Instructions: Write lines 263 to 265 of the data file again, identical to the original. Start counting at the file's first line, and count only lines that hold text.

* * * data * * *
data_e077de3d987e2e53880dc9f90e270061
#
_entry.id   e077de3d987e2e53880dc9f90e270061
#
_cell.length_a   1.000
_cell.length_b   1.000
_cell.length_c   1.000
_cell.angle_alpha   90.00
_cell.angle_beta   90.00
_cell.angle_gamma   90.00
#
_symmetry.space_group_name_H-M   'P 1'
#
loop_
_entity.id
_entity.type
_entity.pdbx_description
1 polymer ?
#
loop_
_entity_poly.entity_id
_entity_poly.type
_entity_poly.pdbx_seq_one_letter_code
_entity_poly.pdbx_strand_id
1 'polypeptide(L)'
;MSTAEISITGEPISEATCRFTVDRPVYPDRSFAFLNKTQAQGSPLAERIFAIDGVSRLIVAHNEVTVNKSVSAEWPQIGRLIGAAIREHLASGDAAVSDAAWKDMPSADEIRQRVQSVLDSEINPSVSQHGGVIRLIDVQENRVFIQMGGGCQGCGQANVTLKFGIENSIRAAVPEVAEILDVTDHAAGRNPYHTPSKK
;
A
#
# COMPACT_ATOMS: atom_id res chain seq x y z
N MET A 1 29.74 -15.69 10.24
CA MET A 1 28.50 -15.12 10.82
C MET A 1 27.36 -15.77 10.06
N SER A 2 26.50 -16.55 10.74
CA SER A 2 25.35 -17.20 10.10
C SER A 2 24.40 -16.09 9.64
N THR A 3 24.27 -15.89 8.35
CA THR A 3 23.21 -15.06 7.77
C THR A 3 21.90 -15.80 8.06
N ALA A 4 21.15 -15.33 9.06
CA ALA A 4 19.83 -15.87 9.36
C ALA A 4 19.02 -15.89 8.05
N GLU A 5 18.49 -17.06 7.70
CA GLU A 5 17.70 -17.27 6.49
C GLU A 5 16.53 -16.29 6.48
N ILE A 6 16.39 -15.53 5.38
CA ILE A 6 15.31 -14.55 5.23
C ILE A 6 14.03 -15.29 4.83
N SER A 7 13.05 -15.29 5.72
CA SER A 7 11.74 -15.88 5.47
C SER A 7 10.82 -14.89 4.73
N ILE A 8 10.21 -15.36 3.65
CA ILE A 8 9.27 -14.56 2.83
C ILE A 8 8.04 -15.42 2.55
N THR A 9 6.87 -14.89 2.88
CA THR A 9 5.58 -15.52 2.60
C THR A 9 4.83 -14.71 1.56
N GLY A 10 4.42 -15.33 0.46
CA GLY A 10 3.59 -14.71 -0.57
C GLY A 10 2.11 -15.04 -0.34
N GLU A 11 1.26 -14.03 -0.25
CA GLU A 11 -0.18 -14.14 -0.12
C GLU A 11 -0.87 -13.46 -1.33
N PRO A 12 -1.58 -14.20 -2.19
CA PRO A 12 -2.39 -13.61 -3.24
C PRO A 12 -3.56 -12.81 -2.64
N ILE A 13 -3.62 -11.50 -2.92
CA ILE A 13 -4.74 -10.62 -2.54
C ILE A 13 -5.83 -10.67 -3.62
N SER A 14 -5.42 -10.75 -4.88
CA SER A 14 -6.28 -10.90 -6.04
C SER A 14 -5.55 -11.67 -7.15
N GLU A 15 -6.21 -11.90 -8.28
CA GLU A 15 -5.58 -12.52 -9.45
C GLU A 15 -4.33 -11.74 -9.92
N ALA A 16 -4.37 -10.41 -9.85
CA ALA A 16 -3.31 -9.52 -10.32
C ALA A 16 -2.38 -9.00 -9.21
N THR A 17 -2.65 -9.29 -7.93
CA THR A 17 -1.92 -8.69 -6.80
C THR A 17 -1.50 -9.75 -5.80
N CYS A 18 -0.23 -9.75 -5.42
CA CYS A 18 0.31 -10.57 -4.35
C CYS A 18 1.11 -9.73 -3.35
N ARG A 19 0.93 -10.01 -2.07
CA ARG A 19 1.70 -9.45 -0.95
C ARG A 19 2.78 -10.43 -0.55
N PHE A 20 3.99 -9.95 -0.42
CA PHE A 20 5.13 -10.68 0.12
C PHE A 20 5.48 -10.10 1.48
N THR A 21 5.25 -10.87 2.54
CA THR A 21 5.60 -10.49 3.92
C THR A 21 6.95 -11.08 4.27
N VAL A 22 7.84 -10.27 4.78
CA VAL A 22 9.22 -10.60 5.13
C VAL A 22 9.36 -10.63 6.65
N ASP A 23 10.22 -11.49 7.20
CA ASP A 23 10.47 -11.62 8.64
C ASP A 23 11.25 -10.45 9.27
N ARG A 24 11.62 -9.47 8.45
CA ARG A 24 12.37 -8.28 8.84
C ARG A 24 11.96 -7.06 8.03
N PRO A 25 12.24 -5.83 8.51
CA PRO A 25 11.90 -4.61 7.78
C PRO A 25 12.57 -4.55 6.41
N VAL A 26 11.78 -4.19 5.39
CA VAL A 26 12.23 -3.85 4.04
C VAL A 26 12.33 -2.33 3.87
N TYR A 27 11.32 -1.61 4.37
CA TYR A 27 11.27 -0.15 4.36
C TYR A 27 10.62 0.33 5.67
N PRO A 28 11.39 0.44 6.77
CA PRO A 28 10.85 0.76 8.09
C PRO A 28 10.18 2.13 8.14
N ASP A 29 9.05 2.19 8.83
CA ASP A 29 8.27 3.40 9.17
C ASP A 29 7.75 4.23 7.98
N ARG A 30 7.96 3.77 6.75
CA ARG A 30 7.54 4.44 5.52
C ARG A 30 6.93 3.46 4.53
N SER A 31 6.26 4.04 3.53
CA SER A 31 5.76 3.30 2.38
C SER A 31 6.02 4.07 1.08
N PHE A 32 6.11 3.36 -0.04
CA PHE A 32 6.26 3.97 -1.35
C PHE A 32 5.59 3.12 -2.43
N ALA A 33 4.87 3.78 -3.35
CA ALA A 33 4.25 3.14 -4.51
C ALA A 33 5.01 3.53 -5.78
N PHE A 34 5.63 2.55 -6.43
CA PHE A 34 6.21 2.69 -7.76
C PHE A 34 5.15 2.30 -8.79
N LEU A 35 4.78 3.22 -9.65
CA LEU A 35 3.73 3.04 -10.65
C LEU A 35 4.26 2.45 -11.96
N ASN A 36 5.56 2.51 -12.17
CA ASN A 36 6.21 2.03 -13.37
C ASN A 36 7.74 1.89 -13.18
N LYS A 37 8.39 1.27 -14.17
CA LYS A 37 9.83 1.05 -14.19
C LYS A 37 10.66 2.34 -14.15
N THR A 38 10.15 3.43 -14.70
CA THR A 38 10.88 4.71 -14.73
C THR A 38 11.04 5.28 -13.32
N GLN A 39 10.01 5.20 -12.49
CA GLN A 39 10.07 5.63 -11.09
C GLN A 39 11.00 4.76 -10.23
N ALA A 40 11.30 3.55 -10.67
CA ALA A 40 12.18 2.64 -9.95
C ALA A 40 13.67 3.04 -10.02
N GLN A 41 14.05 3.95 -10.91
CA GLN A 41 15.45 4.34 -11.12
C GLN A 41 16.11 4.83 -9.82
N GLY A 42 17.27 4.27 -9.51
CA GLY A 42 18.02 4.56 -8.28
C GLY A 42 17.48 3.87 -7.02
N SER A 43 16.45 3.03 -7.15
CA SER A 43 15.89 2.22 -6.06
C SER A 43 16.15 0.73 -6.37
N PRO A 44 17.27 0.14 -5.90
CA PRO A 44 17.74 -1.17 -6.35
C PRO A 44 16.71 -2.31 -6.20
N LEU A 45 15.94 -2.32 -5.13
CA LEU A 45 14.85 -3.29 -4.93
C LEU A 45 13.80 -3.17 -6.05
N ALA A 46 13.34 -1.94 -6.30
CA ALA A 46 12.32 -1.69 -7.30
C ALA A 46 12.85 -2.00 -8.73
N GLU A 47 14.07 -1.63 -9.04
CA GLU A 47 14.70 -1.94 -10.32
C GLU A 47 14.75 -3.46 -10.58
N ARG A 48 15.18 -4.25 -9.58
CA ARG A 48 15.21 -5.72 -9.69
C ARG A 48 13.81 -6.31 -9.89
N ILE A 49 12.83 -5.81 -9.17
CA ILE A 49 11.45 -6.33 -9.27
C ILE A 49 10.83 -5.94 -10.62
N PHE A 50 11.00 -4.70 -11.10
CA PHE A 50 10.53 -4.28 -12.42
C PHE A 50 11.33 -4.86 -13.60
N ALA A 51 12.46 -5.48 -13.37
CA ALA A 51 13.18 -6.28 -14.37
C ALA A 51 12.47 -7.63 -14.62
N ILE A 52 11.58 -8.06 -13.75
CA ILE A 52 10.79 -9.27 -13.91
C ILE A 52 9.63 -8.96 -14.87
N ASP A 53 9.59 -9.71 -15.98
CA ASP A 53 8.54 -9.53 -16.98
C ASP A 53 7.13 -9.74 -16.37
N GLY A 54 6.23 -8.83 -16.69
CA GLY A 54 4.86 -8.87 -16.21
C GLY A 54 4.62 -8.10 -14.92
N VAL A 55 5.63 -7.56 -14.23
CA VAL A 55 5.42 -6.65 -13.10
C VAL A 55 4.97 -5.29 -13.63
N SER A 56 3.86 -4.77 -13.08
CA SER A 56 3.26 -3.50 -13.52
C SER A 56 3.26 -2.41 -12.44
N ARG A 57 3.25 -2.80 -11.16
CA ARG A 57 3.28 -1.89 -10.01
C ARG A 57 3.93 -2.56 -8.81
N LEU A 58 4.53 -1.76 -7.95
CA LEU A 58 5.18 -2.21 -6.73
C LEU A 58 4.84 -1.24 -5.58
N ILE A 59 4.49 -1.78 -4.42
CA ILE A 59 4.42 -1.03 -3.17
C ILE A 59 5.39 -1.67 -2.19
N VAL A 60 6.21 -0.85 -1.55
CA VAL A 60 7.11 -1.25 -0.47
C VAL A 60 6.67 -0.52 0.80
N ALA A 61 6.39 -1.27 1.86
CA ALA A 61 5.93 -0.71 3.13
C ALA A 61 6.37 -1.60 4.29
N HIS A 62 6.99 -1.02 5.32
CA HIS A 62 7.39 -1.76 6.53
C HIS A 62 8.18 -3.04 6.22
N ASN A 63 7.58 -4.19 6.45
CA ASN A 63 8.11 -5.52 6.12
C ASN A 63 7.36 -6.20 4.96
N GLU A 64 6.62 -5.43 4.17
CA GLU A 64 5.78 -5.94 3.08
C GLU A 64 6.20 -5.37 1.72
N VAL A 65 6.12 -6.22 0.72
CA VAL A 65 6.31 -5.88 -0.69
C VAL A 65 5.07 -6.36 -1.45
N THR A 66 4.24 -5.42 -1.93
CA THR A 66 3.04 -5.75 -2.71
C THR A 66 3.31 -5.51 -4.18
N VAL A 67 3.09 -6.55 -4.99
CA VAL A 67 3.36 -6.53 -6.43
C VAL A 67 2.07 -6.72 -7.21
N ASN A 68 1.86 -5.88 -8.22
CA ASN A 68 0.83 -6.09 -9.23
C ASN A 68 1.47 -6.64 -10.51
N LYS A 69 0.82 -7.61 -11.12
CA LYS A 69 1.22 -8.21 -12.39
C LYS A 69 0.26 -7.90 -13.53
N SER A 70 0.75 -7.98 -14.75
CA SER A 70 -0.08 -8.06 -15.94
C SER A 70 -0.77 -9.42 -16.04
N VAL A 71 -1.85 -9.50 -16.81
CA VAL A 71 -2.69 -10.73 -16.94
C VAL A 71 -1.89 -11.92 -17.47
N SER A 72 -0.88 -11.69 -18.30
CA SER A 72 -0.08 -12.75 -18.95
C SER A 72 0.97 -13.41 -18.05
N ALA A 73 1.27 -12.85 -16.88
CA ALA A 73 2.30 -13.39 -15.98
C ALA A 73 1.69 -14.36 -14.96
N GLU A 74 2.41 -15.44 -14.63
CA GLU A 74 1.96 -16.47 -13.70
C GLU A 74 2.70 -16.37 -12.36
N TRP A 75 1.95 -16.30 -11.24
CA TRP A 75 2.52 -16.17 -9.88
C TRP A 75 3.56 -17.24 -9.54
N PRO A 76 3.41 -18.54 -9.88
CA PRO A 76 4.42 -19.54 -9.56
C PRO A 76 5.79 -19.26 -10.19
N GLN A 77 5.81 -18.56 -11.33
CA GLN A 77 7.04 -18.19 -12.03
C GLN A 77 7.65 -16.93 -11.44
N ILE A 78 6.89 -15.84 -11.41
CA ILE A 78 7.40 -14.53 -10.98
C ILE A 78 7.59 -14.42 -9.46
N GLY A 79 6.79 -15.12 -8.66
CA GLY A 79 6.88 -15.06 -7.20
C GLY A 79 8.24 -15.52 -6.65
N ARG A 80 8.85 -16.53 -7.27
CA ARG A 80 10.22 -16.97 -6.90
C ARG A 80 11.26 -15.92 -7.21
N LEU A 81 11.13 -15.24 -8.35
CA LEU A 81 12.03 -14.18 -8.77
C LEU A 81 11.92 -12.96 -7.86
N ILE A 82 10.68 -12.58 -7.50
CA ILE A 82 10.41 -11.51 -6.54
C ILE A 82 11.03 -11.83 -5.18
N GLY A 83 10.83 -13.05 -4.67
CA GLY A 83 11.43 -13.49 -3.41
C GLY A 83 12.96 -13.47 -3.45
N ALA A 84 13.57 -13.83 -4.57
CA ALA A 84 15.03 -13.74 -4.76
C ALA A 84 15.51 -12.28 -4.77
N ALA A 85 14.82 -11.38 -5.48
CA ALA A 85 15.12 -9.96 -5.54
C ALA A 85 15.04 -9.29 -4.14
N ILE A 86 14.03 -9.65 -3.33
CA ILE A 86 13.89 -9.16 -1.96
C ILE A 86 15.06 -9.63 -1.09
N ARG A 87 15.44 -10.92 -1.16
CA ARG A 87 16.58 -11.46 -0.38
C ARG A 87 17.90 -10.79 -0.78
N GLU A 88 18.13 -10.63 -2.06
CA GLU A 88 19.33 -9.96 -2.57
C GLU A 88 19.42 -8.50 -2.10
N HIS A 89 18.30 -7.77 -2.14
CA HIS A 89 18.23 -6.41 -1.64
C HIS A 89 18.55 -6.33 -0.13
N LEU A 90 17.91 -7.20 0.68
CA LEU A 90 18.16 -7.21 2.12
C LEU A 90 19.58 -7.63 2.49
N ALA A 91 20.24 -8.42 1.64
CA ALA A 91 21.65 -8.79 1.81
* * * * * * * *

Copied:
CA ILE A 78 7.40 -14.53 -10.98
C ILE A 78 7.59 -14.42 -9.46
N GLY A 79 6.79 -15.12 -8.66